Bruce Johnson of Avatar Salon Talks Chlorine and Black Swimmers Hair
Bruce Johnson has been in the hair care industry for over 20 years. He is a licensed cosmetologist
and the owner of Avatar Salon and Wellness Spa in Silver Spring. The salon opened 18 years ago and has catered to notables such as Secretary of State Condaleeza Rice, Valerie Jarrett (President Obama’s senior advisor), Aretha Franklin and many more. He is experienced in both natural and chemically treated hair. As a parent of two African American children who swim, we knew he’d be a perfect resource for Black Kids Swim readers who want to know how to care for Black swimmers’ hair.
BKS: Thanks for talking to BKS Bruce!
BJ: Happy to do it. There is a major need for this website. Hair care for African American swimmers needs to be addressed, especially swimmers who are in the pool every day. I’m seeing a lot of parents ignore what chlorine is doing to their children’s hair and this is a great way to get them the information they need. This is really important especially for African American kids and kids with textured hair who want to be in this sport. They shouldn’t have to sacrifice the health of their hair and their physical appearance. African Americans who swim every day or on a regular basis have special hair care needs.
BKS: What causes the most damage to swimmers’ hair?
BJ: Chlorine. Chlorine is seriously damaging to our hair. It leads to hair loss at the temples where the hair is very fragile. I’ve even seen bald spots on young children and just all around unhealthy hair. All parents need to aggressively address how chlorine affects our children’s hair.
BKS: So, what do you focus on when caring for your children’s hair?
BJ: It is very important to remove all of the chlorine from Black swimmers’ hair every time we go swimming. Washing the hair once a week is not enough. If your child swims every day you have to wash their hair every day. And there are several shampoos on the market that are specifically designed to remove chlorine from hair – a clarifying shampoo. However, these shampoos can be very drying and damaging to African American or textured hair especially when used on a daily or regular basis. The hair suffers because both chlorine and shampoo remove moisture – especially with African American or textured hair. So I always follow up with a moisturizing shampoo. And then a moisturizing conditioner after that.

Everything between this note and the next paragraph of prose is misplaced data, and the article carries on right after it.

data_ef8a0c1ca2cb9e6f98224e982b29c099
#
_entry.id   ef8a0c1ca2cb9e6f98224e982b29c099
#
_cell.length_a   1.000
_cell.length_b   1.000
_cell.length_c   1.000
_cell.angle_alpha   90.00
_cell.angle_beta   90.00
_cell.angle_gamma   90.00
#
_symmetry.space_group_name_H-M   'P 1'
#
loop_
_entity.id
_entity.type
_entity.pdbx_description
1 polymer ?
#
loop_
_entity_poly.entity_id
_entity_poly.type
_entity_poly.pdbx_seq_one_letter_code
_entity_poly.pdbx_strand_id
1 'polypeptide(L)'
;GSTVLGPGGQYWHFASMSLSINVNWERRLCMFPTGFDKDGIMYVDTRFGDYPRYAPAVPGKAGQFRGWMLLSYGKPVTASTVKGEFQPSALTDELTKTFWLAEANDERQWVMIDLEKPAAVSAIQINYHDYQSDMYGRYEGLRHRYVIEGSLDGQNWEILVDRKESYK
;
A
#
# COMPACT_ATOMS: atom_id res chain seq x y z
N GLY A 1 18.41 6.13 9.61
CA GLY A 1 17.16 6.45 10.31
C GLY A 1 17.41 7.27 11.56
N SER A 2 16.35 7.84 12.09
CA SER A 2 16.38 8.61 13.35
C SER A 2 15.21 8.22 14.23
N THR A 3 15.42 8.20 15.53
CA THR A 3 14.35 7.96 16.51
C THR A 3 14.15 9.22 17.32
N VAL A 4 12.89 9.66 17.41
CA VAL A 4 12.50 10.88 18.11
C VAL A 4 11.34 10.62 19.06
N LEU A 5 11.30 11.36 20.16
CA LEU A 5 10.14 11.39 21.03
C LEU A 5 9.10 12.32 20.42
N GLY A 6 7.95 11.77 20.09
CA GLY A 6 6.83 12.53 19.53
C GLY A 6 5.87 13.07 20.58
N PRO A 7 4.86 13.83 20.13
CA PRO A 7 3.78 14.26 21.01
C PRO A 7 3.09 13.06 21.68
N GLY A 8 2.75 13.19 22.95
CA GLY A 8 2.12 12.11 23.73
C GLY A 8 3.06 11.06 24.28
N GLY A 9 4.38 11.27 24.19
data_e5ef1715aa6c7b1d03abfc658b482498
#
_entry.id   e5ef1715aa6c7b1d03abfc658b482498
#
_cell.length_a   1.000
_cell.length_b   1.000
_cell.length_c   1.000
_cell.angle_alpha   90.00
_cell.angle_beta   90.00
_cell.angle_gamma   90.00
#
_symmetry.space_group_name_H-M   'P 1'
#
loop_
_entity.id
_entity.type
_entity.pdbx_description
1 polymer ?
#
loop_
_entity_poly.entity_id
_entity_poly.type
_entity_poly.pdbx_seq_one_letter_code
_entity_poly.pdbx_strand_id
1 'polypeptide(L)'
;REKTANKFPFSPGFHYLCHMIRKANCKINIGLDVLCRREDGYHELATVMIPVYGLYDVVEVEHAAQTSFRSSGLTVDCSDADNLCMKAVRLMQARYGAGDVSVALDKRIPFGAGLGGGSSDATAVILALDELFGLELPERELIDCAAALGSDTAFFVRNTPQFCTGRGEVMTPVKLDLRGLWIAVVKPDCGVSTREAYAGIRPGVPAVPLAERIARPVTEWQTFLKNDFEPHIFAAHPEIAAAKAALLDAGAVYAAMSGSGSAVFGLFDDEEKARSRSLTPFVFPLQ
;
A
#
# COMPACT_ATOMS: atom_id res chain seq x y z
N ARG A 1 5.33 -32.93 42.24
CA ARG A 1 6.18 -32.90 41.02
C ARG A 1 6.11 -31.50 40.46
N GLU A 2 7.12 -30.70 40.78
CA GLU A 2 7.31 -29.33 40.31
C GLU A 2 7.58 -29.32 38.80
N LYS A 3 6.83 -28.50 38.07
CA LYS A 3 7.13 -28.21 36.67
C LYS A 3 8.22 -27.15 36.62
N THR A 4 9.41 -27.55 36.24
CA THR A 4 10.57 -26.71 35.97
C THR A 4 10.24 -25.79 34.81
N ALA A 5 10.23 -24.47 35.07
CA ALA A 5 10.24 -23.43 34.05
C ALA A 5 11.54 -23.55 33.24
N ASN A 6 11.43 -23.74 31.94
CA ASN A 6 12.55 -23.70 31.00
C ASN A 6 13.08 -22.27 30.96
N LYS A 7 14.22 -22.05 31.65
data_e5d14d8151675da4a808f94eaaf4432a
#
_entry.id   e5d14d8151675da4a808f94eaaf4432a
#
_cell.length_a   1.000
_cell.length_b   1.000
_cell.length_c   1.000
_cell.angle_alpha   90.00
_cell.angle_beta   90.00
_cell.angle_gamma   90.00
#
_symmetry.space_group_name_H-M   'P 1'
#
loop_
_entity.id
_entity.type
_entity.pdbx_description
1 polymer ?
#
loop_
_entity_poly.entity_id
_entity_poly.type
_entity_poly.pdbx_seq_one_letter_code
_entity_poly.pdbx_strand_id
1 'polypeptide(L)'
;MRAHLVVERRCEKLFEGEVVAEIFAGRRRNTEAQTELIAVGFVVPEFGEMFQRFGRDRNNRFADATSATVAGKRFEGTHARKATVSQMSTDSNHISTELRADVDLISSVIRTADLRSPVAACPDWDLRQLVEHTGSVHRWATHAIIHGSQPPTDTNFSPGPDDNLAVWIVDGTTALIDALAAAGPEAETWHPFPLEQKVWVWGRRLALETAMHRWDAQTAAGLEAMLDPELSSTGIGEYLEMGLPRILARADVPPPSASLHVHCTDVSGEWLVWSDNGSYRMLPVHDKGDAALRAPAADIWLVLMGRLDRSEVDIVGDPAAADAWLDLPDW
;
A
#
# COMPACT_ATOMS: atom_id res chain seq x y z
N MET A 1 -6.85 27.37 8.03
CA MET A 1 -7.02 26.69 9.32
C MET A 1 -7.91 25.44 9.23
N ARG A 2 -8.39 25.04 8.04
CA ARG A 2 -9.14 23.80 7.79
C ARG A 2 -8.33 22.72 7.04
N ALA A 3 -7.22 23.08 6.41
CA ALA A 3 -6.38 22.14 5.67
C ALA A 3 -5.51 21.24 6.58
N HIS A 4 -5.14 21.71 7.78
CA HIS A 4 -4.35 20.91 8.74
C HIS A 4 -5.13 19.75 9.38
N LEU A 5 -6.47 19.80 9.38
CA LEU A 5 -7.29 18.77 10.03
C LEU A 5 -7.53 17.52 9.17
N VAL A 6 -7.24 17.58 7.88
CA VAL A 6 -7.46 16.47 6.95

BJ: A lot of children swim on a daily basis during the summer. So, in the summer months the hair is exposed to chlorine, salt water and the sun. And all of these dry out the hair. And when chlorine is left in the hair and the hair is exposed to the sun you are essentially bleaching the hair. For African American children who swim every day it is important to wash all of the chlorine out and follow up with a good moisturizing shampoo and a moisturizing conditioner.
BKS: Can you suggest a hair regimen for our swimmers?
BJ: 1. Always keep the hair moisturized. Use a light oil or creme moisturizer on a daily basis.
2. Wear a swim cap
3. Wash your hair with a clarifying shampoo every time you are exposed to chlorine and follow up immediately with a moisturizing shampoo, moisturizing conditioner and finish up with a leave in conditioner.
You can find Bruce at the Avatar Salon and Wellness Spa in Silver Spring